The NYU Furman Center is one of the nation’s leading research centers on housing, neighborhoods, and urban policy. Established in 1995, it is a joint center of the New York University School of Law and the Robert F. Wagner Graduate School of Public Service, and received the prestigious MacArthur Award for Creative and Effective Institutions in 2012.
See below for statements from government officials and new data highlights.
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Webinar Briefing: December 14th, 2016, 1:00-2:00 p.m. EST | Register
NYU Furman Center will present a webinar briefing on CoreData.nyc to provide an overview of the site’s data resources and functionality. In the meantime, users can explore the CoreData.nyc User Guide.
Receive CoreData.nyc Updates
To stay up to date on CoreData.nyc, including notifications about new datasets, join our CoreData.nyc mailing list.
Shannon Moriarty, , 212-998-6492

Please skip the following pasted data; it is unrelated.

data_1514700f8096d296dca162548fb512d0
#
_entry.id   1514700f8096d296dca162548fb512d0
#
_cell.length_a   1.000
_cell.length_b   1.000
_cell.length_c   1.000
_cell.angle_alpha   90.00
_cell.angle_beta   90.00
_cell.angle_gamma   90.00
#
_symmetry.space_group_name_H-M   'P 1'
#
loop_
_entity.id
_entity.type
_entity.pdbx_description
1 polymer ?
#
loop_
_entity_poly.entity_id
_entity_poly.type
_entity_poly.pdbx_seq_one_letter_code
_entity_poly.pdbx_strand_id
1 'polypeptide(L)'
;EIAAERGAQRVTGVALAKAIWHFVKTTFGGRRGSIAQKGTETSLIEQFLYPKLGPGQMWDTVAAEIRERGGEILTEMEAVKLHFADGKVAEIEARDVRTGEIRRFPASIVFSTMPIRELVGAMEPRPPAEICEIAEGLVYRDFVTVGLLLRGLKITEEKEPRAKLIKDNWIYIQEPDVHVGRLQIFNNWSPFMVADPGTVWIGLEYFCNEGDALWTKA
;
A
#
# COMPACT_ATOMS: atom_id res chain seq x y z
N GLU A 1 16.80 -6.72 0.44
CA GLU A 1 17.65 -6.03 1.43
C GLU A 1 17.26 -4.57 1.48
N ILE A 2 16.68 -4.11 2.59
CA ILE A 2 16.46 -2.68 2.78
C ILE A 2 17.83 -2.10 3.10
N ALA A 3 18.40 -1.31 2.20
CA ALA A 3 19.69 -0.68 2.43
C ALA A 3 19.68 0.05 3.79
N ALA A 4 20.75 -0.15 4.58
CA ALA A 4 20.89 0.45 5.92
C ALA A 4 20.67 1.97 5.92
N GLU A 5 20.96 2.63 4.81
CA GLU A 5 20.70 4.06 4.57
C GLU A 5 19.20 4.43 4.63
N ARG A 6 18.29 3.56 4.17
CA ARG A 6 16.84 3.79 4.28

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1. Melissa Mark-Viverito, Speaker of the New York City Council
“Investing in CoreData.nyc means that Council Members across the five boroughs will now be able to actively engage in tracking and preserving affordable housing units throughout their districts,” said City Council Speaker Melissa Mark-Viverito. “This will provide increased transparency in the complex landscape of affordable housing in New York City, and be a crucial resource for the staff and task forces that we rely on to make recommendations for agreements and restrictions affecting future supply.”
2. Vicki Been, Commissioner, NYC Department of Housing Preservation and Development
“Quality data is essential to understanding the challenges and opportunities we face as a City and shaping sound urban policy,” said New York City Department of Housing Preservation and Development Commissioner Vicki Been. “NYU Furman Center’s new CoreData.nyc provides New Yorkers with a robust, user-friendly tool for accessing comprehensive, up-to-date information about their neighborhoods and housing.”
3. Eric Enderlin, President, Housing Development Corporation
“Affordable housing is one of the great challenges of our city and our time. As with any challenge, it must be understood before it can be met and that requires access to information,” said Eric Enderlin, President of the Housing Development Corporation. “I commend the NYU Furman Center on the launch of a tool which will be used to organize that information, analyze the challenge, and inform new ideas and solutions.”
4. James Rubin, Commissioner, NYS Homes and Community Renewal